function queue(
    uint proposalId


Once the Timelock delay has passed, anyone may call the execute method. This will now run each action part of the accepted proposal sequentially. For any action (target, value, signature, calldata), we execute the transaction as:

bytes memory callData = abi.encodePacked(bytes4(keccak256(bytes(signature))), data);
(bool success,) =;

Remember that the calldata begins with the function selector which is calculated as the first four bytes of the hash of the signature string. So here we simply prepend the result to our existing calldata and then call the target address with our given data.

function execute(
    uint proposalId


In rare cases an accepted proposal can still be cancelled. Currently there still exists a guardian address which has the power to cancel any proposal. It is currently held by the Compound Labs, Inc. itself. In the future this guardian address may be removed.

A proposal can also be cancelled if the original proposer looses the required amount of COMP tokens to create proposals after it was added. This is useful to prevent someone from doing a malicious proposal and immediately selling off all his COMP before the value of COMP might drop due to the malicious proposal being accepted.

function cancel(
    uint proposalId


The Timelock contract is a wrapper around the execution of proposals. It consists of

  • delay: How many days one has to wait between a proposal being accepted until it can be executed. Can be changed by the governance to anywhere from two to 30 days. Currently set as two days.
  • grace period: The time after which an accepted proposal cannot be executed anymore, constantly set to 14 days.


Besides being a regular ERC-20 token, the COMP contract includes relevant governance methods.


Users can delegate their COMP to one other address. That address will be able to cast votes with the added voting power of their own COMP balances + all COMP balances from addresses that set that address as delegatee.

Just as before there also exists a delegateBySig to be used with EIP-712 signatures.

function delegate(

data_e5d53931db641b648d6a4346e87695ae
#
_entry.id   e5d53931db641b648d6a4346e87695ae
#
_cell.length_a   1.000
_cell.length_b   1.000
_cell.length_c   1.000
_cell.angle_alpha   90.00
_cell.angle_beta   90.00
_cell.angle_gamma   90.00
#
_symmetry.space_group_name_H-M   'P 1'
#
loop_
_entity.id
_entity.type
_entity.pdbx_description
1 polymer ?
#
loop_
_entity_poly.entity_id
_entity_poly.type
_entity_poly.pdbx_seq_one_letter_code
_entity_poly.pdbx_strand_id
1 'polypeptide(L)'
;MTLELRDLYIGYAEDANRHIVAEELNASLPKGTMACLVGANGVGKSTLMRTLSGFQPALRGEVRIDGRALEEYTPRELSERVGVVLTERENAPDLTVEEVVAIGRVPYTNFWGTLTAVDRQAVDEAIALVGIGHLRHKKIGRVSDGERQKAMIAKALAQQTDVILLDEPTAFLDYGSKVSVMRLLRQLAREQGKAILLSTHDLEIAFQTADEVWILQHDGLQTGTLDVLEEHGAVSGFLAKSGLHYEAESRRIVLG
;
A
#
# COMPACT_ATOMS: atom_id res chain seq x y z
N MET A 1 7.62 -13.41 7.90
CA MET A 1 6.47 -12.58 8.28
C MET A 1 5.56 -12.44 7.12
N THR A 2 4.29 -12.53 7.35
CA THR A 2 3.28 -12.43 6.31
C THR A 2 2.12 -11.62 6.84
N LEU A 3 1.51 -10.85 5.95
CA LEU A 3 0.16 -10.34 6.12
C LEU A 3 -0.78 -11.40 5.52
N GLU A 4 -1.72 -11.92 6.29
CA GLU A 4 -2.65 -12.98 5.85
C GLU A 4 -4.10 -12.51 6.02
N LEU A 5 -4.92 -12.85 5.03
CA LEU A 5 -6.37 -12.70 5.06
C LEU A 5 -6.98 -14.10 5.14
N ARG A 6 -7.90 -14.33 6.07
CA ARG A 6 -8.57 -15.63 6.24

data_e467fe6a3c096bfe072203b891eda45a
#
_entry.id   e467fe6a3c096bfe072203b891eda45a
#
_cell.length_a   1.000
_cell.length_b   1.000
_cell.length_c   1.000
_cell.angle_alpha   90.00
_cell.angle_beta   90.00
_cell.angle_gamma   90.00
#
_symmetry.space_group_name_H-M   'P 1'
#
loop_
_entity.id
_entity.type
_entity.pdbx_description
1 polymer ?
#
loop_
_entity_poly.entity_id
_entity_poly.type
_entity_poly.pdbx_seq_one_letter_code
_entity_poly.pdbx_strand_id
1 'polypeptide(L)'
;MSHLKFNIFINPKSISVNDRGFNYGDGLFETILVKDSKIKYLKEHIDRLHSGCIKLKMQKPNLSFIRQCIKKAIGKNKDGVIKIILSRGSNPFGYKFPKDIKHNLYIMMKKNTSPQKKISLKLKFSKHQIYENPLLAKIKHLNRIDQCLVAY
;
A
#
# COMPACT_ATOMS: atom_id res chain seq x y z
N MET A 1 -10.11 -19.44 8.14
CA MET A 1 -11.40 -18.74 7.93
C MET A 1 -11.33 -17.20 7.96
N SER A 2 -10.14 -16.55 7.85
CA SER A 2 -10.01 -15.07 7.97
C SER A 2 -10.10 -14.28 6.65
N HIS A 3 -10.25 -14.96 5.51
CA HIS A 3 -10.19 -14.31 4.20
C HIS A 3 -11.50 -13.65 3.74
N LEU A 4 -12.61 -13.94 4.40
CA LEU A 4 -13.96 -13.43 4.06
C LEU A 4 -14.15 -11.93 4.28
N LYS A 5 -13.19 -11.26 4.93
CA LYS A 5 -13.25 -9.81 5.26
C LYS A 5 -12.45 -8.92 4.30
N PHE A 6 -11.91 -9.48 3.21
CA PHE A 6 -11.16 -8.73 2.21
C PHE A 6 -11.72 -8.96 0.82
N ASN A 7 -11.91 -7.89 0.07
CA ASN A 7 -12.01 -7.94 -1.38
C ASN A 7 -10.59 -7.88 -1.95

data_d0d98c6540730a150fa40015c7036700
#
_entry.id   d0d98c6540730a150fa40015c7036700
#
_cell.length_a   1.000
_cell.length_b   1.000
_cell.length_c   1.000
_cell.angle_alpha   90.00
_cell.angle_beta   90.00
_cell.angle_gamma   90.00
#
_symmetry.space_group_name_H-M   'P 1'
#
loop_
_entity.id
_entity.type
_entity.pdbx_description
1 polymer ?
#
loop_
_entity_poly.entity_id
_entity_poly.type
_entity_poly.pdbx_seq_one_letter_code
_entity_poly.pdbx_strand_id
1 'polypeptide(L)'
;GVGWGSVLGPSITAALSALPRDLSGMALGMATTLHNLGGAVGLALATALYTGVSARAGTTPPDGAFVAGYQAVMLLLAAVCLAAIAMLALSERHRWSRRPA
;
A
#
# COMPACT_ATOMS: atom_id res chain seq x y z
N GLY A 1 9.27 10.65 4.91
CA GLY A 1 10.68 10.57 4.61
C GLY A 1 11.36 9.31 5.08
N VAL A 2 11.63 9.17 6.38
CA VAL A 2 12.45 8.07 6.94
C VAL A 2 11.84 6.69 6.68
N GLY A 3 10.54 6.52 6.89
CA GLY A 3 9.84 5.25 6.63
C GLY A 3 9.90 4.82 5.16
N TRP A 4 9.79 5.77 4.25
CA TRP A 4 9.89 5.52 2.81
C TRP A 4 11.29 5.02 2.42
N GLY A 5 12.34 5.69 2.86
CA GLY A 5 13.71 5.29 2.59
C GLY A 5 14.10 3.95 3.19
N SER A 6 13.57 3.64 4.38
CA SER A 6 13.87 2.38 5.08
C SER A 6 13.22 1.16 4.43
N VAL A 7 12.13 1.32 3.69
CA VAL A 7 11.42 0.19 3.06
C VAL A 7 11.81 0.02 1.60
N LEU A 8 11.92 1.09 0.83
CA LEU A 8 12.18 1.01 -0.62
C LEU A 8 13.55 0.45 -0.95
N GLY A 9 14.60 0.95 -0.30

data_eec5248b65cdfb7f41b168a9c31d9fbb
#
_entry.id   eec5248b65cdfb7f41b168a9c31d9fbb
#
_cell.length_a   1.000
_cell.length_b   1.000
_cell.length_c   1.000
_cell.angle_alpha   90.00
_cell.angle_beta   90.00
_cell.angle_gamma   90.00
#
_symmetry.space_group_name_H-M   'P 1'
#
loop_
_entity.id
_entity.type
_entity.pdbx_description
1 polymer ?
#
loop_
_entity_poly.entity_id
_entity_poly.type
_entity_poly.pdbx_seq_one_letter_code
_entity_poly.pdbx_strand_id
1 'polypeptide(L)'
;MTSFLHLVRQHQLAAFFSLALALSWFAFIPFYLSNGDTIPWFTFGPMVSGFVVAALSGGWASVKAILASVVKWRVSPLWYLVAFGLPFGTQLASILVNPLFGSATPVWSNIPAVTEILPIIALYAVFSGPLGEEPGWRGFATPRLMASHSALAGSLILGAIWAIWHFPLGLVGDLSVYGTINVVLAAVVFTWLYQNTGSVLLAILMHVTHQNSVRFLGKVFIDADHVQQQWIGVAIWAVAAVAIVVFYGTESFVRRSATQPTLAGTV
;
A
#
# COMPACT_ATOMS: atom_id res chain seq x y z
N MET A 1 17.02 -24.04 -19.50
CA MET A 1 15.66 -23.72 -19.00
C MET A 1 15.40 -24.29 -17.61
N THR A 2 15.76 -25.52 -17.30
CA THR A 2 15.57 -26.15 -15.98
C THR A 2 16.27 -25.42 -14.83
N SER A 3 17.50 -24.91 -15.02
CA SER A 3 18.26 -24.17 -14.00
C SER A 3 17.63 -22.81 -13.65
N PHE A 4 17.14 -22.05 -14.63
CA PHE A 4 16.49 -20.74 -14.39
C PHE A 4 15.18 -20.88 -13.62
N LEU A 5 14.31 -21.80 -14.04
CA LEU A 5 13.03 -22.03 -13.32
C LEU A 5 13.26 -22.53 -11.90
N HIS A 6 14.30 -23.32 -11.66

address delegatee


To receive the voting power at a given block number, we can call getPriorVotes to retrieve the value. Obviously this works only for past block numbers.

function getPriorVotes(
    address account,
    uint blockNumber
) returns (uint96)

Compound Autonomous Proposals (CAPs)

Since the requirement of 100,000 COMP tokens to create a proposal is a very high barrier, after all that's over 10 million USD at the current COMP prices, a new mechanism called Compound Autonomous Proposals (CAPs) was introduced. This will allow anyone with 100 COMP or more to propose a proposal. Any CAP that gets 100,000 votes can be added as regular proposal.

You can see and vote for CAPs under


You can also find useful tools around governance from Compound directly via JS SDK and API:

Example Governance Request

Lets take a look at the recent 'Add UNI support' proposal as example. You can find the creation transaction here.

address[] targets


string[] signatures


bytes[] calldatas


string description

Add UNI Support This proposal adds [Uniswap]( as a supported asset
and implements an updated [Open Price Feed]( view contract that supports cUNI.


Further, the values (msg.value) were all set to 0. Once the proposal was accepted and later executed, all six actions were executed. You can use a tool like to see the transaction in detail here.

Execute Uniswap Proposal Transaction

The Future of Decentralized Governance

That was the Compound Governance in a nutshell. It is a simple design, but still pretty powerful. Many projects have adopted the same mechanism or were at least inspired by it. We will see where this develops in the future, but it's an important step towards more decentralization.

Markus Waas

Solidity Developer